(Mobile, Ala.) Sondra Scott and Jan Parker were married in Massachusetts after being together for 28 years.
Jan was at Sondra's side in the hospital as she battled cancer.
"Fortunately we were in an area where they didn't deny her as part of my family so she could be there at the hospital for me," said Sondra.
Kim McKeand and Cari Searcy were married in California, and now live in Mobile.
Kim is the legal parent of their son.
Cari says she would like to be.
"And he had to have open heart surgery when he was 3 years old," said Cari . "So during that time we ran into issue with me being able to administer his care."
Standing in their way, they say, is Alabama law. It's a law that prohibits same sex marriage, and recognition of such marriages from other states.
Today, both couples, backed by supporters from the group Southern Equality, and the We Do campaign set out to seek that recognition as they silently walked to the Mobile County License Commission.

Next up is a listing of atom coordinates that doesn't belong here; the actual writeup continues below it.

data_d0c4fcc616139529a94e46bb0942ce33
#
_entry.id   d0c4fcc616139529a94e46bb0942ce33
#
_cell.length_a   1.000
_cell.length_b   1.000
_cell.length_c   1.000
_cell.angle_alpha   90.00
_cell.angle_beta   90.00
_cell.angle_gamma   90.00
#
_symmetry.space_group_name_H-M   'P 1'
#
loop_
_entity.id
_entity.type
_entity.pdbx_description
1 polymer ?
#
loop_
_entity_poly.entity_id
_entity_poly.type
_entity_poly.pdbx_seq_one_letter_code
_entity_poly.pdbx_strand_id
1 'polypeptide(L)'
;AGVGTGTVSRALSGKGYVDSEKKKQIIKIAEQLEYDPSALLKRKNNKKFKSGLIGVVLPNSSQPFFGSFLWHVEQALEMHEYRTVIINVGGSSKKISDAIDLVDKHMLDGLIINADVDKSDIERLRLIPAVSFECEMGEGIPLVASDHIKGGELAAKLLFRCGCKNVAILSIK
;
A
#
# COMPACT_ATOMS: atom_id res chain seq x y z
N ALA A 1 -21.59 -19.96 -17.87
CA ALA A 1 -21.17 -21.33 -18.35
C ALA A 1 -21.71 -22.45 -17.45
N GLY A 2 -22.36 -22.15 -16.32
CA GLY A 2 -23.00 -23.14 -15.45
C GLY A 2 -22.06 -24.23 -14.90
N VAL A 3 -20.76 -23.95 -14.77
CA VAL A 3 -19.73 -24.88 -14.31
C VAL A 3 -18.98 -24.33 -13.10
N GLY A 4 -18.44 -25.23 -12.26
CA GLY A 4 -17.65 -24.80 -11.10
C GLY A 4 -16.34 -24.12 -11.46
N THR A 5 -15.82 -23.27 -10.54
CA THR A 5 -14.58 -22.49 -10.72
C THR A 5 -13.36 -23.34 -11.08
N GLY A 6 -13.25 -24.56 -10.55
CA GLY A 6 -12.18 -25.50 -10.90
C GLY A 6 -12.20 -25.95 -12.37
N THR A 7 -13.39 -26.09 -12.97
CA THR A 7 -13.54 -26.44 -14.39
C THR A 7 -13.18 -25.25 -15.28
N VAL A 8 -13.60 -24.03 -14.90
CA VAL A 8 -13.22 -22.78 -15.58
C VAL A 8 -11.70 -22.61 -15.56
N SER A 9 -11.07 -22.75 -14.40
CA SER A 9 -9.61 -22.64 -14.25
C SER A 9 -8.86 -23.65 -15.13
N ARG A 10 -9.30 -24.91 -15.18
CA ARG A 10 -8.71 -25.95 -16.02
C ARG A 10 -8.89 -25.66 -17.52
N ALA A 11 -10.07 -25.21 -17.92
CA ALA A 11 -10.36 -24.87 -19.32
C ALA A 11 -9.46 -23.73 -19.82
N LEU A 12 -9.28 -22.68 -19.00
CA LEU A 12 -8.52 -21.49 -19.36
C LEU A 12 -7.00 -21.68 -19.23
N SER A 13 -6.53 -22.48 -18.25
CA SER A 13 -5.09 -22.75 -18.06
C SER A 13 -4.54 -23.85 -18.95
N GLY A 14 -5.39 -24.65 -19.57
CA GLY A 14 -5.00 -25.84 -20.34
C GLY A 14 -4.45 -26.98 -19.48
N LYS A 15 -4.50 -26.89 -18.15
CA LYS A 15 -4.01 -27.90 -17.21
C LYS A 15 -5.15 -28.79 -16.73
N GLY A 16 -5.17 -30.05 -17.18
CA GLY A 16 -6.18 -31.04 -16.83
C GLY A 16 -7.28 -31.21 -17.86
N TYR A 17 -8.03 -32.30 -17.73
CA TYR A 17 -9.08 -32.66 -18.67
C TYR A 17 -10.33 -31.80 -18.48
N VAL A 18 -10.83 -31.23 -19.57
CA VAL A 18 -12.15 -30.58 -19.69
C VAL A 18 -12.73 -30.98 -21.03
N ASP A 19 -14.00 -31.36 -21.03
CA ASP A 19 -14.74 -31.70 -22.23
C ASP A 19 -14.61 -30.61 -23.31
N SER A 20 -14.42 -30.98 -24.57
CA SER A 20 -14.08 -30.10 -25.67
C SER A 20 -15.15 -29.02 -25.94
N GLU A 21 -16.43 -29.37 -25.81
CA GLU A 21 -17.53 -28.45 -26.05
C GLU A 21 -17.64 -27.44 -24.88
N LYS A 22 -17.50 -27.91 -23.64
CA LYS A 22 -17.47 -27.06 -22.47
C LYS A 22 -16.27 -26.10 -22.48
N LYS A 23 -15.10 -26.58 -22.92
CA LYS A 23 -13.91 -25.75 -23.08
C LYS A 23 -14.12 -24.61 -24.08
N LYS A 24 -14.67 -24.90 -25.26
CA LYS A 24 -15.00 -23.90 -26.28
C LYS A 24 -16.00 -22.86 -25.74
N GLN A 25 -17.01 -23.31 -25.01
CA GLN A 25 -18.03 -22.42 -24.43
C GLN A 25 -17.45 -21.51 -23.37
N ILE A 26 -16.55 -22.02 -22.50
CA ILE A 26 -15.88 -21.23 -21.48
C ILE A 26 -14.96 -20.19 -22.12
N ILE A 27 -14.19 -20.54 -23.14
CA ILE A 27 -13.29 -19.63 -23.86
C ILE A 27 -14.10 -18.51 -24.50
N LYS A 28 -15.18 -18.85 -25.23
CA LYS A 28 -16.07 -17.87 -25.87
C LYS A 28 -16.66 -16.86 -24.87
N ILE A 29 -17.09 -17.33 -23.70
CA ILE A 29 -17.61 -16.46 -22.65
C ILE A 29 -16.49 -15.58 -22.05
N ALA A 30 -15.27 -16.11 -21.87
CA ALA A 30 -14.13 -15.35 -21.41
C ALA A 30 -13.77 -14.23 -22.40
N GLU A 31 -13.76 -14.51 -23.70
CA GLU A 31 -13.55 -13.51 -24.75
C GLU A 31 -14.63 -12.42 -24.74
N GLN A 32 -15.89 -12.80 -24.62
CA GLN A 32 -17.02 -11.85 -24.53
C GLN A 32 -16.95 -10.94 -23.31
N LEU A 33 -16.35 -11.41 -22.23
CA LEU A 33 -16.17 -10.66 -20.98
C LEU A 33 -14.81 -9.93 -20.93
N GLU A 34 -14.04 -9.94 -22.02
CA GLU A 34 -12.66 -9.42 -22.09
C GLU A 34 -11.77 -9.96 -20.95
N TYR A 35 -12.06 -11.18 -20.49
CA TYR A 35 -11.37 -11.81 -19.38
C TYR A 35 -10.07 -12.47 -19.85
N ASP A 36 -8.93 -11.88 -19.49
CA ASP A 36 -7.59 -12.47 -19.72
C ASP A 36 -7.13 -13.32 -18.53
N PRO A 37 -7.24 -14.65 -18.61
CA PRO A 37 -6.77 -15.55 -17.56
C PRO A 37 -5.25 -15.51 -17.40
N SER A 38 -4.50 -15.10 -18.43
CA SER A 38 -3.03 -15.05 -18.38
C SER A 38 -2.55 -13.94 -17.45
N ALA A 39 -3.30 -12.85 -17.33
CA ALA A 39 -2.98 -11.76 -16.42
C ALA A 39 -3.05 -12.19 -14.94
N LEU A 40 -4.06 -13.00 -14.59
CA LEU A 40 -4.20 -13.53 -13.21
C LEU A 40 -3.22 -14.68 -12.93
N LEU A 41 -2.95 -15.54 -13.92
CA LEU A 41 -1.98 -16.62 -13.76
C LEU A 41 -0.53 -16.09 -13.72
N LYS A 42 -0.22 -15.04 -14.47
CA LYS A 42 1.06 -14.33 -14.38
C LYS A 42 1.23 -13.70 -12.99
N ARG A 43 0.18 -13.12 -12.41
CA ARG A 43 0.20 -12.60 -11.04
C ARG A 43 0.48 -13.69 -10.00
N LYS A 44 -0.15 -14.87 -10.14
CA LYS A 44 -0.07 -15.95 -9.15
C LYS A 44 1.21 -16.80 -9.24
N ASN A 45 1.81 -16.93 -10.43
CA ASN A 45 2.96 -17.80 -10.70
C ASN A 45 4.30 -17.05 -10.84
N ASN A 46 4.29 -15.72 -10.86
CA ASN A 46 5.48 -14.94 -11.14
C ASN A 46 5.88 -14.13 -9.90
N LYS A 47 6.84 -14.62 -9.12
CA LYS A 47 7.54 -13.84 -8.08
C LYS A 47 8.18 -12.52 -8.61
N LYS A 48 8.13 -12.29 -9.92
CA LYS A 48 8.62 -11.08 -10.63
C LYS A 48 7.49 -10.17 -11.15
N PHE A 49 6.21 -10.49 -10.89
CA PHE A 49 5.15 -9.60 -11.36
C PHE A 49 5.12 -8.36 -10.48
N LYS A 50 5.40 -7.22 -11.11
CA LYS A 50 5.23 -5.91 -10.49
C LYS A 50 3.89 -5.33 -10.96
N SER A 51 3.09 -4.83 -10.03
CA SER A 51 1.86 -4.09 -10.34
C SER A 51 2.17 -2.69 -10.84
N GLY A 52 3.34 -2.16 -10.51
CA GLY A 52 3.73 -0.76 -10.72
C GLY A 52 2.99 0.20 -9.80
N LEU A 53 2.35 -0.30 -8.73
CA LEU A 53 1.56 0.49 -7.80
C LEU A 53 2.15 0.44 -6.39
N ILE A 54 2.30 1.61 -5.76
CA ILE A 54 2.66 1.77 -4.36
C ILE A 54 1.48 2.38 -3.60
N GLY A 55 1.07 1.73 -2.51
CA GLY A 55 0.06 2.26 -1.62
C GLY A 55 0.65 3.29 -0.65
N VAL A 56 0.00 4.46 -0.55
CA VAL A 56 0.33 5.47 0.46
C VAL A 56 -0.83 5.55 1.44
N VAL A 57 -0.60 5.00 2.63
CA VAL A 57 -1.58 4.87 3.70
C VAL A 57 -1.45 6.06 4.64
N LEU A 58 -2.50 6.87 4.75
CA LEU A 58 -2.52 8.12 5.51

It's something the groups are doing across the south.
Jasmine Beach-Ferrara of the Campaign for Southern Equality was among them.
"We're traveling across the south this month," she said, "taking action in small towns and larger cities, pushing for full equality under federal law and we'll keep pushing until we reach that goal."
Once inside, Sondra and Jan sat down to ask that their marriage be recorded in the state.
We can do that, said the clerk, but that's all we can legally do.
They were told to step to the next window.
Kim and Cari did just that, where their marriage certificate was entered into Alabama record.
But both couples know that's where it stops.